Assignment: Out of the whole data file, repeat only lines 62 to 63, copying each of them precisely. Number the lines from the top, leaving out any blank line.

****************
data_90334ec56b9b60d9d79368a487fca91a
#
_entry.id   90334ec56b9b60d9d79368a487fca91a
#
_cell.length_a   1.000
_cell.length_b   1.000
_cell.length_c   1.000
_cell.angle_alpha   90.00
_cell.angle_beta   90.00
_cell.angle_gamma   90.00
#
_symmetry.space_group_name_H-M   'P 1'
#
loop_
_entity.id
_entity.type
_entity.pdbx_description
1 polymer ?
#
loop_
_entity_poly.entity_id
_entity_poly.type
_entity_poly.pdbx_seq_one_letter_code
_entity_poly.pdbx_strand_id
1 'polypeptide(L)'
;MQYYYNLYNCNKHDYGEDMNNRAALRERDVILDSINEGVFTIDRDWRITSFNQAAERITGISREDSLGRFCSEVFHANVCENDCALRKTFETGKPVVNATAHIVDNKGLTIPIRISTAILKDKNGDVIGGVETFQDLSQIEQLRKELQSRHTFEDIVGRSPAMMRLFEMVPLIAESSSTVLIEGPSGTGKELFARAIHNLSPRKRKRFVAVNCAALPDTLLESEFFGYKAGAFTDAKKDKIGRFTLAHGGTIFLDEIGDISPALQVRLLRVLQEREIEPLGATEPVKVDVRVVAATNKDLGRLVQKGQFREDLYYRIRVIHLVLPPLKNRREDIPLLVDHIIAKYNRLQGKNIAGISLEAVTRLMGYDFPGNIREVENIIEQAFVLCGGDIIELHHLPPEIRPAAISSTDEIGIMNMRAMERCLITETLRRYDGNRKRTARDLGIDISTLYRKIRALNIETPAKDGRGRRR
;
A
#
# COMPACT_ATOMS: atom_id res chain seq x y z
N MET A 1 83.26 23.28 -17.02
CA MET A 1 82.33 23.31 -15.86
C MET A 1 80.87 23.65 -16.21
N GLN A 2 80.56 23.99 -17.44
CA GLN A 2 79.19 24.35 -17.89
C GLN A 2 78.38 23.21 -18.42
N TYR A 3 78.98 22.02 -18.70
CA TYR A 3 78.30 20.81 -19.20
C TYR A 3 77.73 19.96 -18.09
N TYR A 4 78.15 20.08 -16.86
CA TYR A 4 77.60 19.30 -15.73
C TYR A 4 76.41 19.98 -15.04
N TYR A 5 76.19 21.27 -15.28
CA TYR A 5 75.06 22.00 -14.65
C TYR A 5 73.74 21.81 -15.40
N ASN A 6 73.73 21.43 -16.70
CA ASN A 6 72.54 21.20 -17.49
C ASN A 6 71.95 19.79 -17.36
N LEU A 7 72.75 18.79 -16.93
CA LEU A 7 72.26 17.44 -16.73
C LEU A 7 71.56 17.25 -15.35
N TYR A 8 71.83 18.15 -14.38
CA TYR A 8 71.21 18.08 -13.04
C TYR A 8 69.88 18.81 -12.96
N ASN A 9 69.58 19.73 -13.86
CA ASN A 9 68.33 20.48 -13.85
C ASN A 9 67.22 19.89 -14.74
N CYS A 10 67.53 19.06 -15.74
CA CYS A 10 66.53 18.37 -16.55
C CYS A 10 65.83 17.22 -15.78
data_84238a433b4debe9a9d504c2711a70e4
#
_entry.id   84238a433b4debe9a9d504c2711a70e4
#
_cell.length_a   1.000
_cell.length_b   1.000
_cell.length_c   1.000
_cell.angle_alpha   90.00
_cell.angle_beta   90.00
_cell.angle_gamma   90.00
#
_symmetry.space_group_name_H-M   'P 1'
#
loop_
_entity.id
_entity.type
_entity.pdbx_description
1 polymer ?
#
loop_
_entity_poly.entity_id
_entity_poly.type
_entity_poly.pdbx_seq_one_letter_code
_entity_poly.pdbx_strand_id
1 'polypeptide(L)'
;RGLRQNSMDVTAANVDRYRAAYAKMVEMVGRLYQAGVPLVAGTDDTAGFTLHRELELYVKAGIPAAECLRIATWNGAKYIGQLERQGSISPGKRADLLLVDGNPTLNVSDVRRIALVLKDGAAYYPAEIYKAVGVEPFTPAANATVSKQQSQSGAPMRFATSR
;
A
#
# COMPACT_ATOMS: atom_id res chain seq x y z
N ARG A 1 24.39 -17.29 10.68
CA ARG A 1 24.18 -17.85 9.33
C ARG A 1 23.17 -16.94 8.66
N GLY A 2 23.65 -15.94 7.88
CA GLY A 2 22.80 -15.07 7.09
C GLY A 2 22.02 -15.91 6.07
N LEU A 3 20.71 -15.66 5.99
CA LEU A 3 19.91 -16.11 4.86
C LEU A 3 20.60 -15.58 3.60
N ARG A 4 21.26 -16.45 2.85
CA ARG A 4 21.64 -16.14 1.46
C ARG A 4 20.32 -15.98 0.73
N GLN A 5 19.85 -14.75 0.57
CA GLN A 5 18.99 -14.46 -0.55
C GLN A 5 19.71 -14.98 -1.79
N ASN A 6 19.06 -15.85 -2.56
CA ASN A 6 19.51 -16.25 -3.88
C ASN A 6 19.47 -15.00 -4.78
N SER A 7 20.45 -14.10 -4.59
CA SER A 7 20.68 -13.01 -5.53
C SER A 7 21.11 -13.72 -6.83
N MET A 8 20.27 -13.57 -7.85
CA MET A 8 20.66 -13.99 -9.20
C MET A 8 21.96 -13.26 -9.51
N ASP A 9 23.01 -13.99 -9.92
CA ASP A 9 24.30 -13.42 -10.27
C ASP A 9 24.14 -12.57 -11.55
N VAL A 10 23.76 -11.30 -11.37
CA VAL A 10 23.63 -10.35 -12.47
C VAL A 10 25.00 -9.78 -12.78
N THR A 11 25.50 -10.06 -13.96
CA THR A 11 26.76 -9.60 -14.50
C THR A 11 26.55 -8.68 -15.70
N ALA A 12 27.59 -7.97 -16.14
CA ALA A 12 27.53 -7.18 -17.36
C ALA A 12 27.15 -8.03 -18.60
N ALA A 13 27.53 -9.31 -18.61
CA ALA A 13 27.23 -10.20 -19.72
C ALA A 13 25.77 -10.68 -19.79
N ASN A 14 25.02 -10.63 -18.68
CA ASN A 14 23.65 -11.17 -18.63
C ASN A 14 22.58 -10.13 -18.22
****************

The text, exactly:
#
_entry.id   84238a433b4debe9a9d504c2711a70e4